Editor’s Notebook: Season Salt
The sugar beet. The common ingredient in beet juice anti-icing additives.
Luis Carlos Jimenez

Editor’s Notebook: Season Salt

Science is uncertain whether eco-friendly additives are the answer to rock salt’s environmental impact, or if they pose threats all their own?

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February 26, 2020

It’s nearly impossible to wade through the daily news feed without coming across one article or television report from the snowbelt about rock salt’s impact on surrounding aquatic flora and fauna. Regional activists are sounding the alarm that enough is enough with the tons upon tons of rock salt used each winter to mitigate ice, and the buildup of sodium and chloride levels are causing irreparable harm to surrounding bodies of water.

An influx of “natural” or purportedly “environmentally safe” alternatives and additives directed at both the public and private snow markets have answered that alarm. Take beet juice and beet juice additives, for example, which was one of the earliest alternative solutions to hit the market. Initial interest was mostly on the municipal side as a cost- and material-saving measure because, as a spray-on additive, it both kick-started the rock salt into solution and required less salt to be effective on streets and roadways.

Local media loved it, and it wasn’t long before other like-minded products were not only making headlines, but also making their way into the commercial snow and ice market. Who can forget tales of utilizing the briny waste from beer brewing, fermentation or cheese making throughout the Great Lakes region or mixing in sugary sweet molasses castoffs in Maine? And because they were byproducts from food processing, what could be the harm of spraying them on pavement?

Or so one is led to believe.

I don’t wish to debate the effectiveness of these products in mitigating ice, or their value as tools to snow and ice contractors. However, one University of Toledo scientist has risen a red flag about these seemingly innocuous products and the claims about their environmental compatibility that I believe our industry should keep in mind.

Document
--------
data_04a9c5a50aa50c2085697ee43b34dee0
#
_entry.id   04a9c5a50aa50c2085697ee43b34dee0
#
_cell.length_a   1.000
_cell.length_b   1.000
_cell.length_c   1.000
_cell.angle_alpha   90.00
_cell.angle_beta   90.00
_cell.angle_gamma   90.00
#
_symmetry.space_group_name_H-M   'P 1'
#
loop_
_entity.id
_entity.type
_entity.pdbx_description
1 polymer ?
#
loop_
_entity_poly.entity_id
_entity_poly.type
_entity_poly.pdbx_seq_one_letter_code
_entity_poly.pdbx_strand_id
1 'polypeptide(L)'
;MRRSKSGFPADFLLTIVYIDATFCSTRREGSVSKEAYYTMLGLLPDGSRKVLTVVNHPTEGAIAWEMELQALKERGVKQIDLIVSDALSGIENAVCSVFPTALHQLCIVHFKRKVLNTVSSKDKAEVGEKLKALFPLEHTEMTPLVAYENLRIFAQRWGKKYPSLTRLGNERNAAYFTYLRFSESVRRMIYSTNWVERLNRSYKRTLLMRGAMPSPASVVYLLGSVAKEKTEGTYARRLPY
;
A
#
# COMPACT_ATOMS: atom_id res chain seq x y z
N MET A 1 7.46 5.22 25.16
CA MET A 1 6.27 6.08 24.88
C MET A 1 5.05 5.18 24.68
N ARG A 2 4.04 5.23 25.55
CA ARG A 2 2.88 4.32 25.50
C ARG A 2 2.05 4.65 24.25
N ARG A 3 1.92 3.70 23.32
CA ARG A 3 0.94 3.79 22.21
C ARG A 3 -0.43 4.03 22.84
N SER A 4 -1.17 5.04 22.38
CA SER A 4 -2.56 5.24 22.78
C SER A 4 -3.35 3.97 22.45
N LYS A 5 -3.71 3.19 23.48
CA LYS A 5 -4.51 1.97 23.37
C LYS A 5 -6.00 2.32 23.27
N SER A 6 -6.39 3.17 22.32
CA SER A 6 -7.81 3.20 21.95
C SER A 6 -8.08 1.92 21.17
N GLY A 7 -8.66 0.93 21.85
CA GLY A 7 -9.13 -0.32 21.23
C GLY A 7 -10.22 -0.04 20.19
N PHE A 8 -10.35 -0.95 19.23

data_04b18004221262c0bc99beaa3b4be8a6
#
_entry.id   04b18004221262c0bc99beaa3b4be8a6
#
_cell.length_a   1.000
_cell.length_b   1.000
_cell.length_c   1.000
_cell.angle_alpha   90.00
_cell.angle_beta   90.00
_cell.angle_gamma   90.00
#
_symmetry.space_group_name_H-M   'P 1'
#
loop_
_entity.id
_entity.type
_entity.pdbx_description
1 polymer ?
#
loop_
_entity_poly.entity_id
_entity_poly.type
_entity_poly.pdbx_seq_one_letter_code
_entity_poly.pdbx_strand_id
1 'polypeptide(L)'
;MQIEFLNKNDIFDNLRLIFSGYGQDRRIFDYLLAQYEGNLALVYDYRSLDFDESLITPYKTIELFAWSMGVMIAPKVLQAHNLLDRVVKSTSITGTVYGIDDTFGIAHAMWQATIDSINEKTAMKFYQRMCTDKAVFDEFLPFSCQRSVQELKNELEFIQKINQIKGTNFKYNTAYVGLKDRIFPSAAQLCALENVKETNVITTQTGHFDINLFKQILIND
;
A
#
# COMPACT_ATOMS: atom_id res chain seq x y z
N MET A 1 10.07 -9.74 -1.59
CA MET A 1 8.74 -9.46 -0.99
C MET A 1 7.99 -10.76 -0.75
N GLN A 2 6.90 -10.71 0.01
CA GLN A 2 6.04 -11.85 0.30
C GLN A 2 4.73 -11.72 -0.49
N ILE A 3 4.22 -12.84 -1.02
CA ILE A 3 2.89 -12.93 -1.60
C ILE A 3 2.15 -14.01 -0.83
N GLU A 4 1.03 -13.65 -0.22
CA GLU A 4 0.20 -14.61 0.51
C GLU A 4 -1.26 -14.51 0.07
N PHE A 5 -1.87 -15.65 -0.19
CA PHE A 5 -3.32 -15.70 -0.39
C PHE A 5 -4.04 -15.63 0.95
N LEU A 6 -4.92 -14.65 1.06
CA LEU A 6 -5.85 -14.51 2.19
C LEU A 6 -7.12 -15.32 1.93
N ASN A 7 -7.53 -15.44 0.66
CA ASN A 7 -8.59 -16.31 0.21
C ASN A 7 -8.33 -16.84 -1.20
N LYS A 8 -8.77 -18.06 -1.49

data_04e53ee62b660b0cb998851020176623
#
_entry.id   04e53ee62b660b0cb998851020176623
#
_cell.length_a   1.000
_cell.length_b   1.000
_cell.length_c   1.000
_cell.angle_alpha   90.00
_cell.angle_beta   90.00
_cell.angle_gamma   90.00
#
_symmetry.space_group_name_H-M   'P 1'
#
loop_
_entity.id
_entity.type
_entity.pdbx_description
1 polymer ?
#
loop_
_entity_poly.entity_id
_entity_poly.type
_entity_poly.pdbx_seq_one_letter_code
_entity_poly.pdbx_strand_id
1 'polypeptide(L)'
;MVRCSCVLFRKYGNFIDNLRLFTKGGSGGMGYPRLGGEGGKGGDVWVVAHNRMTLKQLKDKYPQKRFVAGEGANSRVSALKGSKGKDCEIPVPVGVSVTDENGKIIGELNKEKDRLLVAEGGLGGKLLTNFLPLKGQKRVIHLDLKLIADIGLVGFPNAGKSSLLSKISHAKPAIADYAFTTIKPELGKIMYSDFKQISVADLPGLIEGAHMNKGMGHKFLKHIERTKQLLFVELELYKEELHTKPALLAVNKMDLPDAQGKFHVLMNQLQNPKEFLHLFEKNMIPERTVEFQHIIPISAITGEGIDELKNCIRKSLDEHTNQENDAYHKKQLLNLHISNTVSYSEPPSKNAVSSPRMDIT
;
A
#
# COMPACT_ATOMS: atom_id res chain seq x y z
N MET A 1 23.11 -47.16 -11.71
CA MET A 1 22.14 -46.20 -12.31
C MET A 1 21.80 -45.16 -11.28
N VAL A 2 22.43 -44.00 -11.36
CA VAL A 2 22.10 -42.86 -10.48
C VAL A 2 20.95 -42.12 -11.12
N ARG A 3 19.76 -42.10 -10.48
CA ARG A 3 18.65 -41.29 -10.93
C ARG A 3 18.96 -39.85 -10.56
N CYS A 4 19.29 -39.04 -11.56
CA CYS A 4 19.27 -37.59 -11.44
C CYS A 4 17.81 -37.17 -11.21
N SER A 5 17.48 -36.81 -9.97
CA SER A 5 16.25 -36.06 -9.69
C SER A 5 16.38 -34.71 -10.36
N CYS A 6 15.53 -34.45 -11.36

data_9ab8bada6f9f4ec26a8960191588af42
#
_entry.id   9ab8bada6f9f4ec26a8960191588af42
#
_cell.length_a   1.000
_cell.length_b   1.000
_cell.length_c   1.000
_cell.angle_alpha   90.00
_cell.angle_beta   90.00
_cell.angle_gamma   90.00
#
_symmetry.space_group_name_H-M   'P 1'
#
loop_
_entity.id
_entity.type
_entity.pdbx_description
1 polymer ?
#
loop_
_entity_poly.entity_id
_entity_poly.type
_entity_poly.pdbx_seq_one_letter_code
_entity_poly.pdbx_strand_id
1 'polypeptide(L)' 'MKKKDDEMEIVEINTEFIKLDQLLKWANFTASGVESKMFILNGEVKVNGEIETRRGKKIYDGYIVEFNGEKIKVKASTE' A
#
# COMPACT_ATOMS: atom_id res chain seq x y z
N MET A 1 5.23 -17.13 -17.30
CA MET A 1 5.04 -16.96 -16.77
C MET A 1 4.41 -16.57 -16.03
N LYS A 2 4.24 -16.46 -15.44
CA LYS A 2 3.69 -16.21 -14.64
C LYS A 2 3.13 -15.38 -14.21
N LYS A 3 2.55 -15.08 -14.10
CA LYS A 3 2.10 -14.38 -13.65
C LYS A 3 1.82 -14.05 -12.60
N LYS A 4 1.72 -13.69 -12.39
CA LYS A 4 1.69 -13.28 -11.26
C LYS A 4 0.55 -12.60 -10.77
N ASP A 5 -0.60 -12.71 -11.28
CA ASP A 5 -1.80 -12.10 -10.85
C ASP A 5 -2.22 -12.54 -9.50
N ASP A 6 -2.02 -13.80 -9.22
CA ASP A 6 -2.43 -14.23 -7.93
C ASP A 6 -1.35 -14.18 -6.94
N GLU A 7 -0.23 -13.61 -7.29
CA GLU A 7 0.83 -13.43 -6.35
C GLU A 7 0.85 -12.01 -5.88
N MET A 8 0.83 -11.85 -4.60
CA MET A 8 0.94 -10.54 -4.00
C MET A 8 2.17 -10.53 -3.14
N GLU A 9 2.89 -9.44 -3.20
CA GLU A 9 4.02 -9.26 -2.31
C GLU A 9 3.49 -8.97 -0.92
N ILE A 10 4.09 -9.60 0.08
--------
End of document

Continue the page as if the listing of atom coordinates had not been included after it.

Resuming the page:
It is important to remember that the science always tends to lag behind the product, says Assistant Professor Dr. William Hintz, Department of Environmental Sciences and Lake Erie Center.

Beet juice is a good example. According to Hintz, who has spent the last five years focused on rock salt’s impact on freshwater systems, there is limited scientific research on the environmental impact of using beet juice as a snow and ice management tool. And some of the research indicates these products have the potential to be just as toxic as rock salt.

“We just published a paper in 2017 that found that the beet juice additives, because it’s an organic compound, increase microbial respiration in water. If you increase microbial respiration you can reduce the oxygen in the water depending on the time of day,” he says, adding less oxygen in the water could have a negative impact on aquatic organisms.

CLICK HERE to check out a copy of that scientific paper.

In addition, organic-based products used as rock salt additives don’t eliminate salt’s impact on the surrounding environment. “Because you put “Solution A” into a road salt mixture isn’t negating the impact the salt itself,” Hintz says. “You’re just adding to it.”  

Society has been using rock salt since the 1940s to combat slick winter roadways and it’s been an invaluable tool in reducing winter road accidents and pavement slip-and-falls. But it’s only been the last few years that the scientific community has taken a close look of the impact of that use on the environment.

It’s a noble cause to seek out and integrate eco-friendly alternatives into ice management strategies, but more research is needed in order to draw concrete conclusions about these products’ effectiveness and overall impact on the environment over the long term. Today’s panacea could be tomorrow’s poison.
“Studying the effects --- the effects of the additive alone, the effects of the salt alone, the effects of the additive with the salt – those studies need to be done to home in on what might be the best or better alternative,” Hintz says.

“The jury is still out, so to speak,” he adds. “It’s in need of further study. As a scientist, I’m not going to say one way or another that something is bad or good relative to the current products we study, [but] as new things come on the market it seems appropriate to do your due diligence and see what the impacts are.”

Mike Zawacki is editor of Snow Magazine.